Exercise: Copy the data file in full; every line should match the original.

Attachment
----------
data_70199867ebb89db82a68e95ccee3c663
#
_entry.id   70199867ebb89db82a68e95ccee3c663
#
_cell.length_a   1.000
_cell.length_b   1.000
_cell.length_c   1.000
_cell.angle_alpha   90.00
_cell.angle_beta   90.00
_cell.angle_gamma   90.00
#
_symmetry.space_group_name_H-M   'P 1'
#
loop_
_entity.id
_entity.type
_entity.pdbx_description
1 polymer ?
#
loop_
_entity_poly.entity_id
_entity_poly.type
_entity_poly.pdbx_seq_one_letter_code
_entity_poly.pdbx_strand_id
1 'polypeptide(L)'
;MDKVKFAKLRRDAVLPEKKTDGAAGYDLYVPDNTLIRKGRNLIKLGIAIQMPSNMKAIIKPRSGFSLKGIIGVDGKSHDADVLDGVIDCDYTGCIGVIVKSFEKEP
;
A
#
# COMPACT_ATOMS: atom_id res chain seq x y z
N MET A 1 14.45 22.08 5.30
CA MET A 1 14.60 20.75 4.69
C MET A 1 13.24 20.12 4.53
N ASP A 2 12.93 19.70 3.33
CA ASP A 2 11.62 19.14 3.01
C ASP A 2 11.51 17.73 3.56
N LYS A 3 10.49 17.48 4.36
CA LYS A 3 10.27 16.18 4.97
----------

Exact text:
data_70199867ebb89db82a68e95ccee3c663
#
_entry.id   70199867ebb89db82a68e95ccee3c663
#
_cell.length_a   1.000
_cell.length_b   1.000
_cell.length_c   1.000
_cell.angle_alpha   90.00
_cell.angle_beta   90.00
_cell.angle_gamma   90.00
#
_symmetry.space_group_name_H-M   'P 1'
#
loop_
_entity.id
_entity.type
_entity.pdbx_description
1 polymer ?
#
loop_
_entity_poly.entity_id
_entity_poly.type
_entity_poly.pdbx_seq_one_letter_code
_entity_poly.pdbx_strand_id
1 'polypeptide(L)'
;MDKVKFAKLRRDAVLPEKKTDGAAGYDLYVPDNTLIRKGRNLIKLGIAIQMPSNMKAIIKPRSGFSLKGIIGVDGKSHDADVLDGVIDCDYTGCIGVIVKSFEKEP
;
A
#
# COMPACT_ATOMS: atom_id res chain seq x y z
N MET A 1 14.45 22.08 5.30
CA MET A 1 14.60 20.75 4.69
C MET A 1 13.24 20.12 4.53
N ASP A 2 12.93 19.70 3.33
CA ASP A 2 11.62 19.14 3.01
C ASP A 2 11.51 17.73 3.56
N LYS A 3 10.49 17.48 4.36
CA LYS A 3 10.27 16.18 4.97